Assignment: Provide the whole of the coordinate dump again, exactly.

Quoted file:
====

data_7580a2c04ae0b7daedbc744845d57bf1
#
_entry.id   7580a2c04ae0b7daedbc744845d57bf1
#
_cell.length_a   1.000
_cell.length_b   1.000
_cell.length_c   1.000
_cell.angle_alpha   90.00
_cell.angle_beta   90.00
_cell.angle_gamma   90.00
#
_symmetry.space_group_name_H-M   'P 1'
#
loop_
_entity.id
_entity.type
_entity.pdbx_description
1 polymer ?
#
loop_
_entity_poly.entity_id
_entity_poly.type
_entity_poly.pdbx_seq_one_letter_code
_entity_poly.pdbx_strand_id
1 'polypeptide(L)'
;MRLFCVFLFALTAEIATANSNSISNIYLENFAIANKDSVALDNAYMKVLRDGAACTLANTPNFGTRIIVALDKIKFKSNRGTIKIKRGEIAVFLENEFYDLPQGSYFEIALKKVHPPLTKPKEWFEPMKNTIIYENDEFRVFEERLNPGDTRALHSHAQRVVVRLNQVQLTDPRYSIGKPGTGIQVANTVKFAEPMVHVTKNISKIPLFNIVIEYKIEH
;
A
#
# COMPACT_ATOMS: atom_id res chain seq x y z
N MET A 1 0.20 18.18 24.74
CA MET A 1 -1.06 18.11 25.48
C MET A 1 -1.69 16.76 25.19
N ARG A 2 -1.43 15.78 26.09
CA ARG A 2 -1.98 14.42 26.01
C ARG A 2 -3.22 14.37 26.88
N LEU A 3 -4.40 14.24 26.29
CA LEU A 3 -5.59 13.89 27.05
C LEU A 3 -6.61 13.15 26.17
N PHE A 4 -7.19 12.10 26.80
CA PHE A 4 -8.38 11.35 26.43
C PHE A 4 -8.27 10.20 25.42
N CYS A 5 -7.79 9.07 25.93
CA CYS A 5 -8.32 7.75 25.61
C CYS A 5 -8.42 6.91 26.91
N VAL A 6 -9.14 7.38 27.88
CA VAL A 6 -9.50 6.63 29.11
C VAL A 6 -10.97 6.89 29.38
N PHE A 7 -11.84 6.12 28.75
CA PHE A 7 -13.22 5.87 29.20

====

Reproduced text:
data_7580a2c04ae0b7daedbc744845d57bf1
#
_entry.id   7580a2c04ae0b7daedbc744845d57bf1
#
_cell.length_a   1.000
_cell.length_b   1.000
_cell.length_c   1.000
_cell.angle_alpha   90.00
_cell.angle_beta   90.00
_cell.angle_gamma   90.00
#
_symmetry.space_group_name_H-M   'P 1'
#
loop_
_entity.id
_entity.type
_entity.pdbx_description
1 polymer ?
#
loop_
_entity_poly.entity_id
_entity_poly.type
_entity_poly.pdbx_seq_one_letter_code
_entity_poly.pdbx_strand_id
1 'polypeptide(L)'
;MRLFCVFLFALTAEIATANSNSISNIYLENFAIANKDSVALDNAYMKVLRDGAACTLANTPNFGTRIIVALDKIKFKSNRGTIKIKRGEIAVFLENEFYDLPQGSYFEIALKKVHPPLTKPKEWFEPMKNTIIYENDEFRVFEERLNPGDTRALHSHAQRVVVRLNQVQLTDPRYSIGKPGTGIQVANTVKFAEPMVHVTKNISKIPLFNIVIEYKIEH
;
A
#
# COMPACT_ATOMS: atom_id res chain seq x y z
N MET A 1 0.20 18.18 24.74
CA MET A 1 -1.06 18.11 25.48
C MET A 1 -1.69 16.76 25.19
N ARG A 2 -1.43 15.78 26.09
CA ARG A 2 -1.98 14.42 26.01
C ARG A 2 -3.22 14.37 26.88
N LEU A 3 -4.40 14.24 26.29
CA LEU A 3 -5.59 13.89 27.05
C LEU A 3 -6.61 13.15 26.17
N PHE A 4 -7.19 12.10 26.80
CA PHE A 4 -8.38 11.35 26.43
C PHE A 4 -8.27 10.20 25.42
N CYS A 5 -7.79 9.07 25.93
CA CYS A 5 -8.32 7.75 25.61
C CYS A 5 -8.42 6.91 26.91
N VAL A 6 -9.14 7.38 27.88
CA VAL A 6 -9.50 6.63 29.11
C VAL A 6 -10.97 6.89 29.38
N PHE A 7 -11.84 6.12 28.75
CA PHE A 7 -13.22 5.87 29.20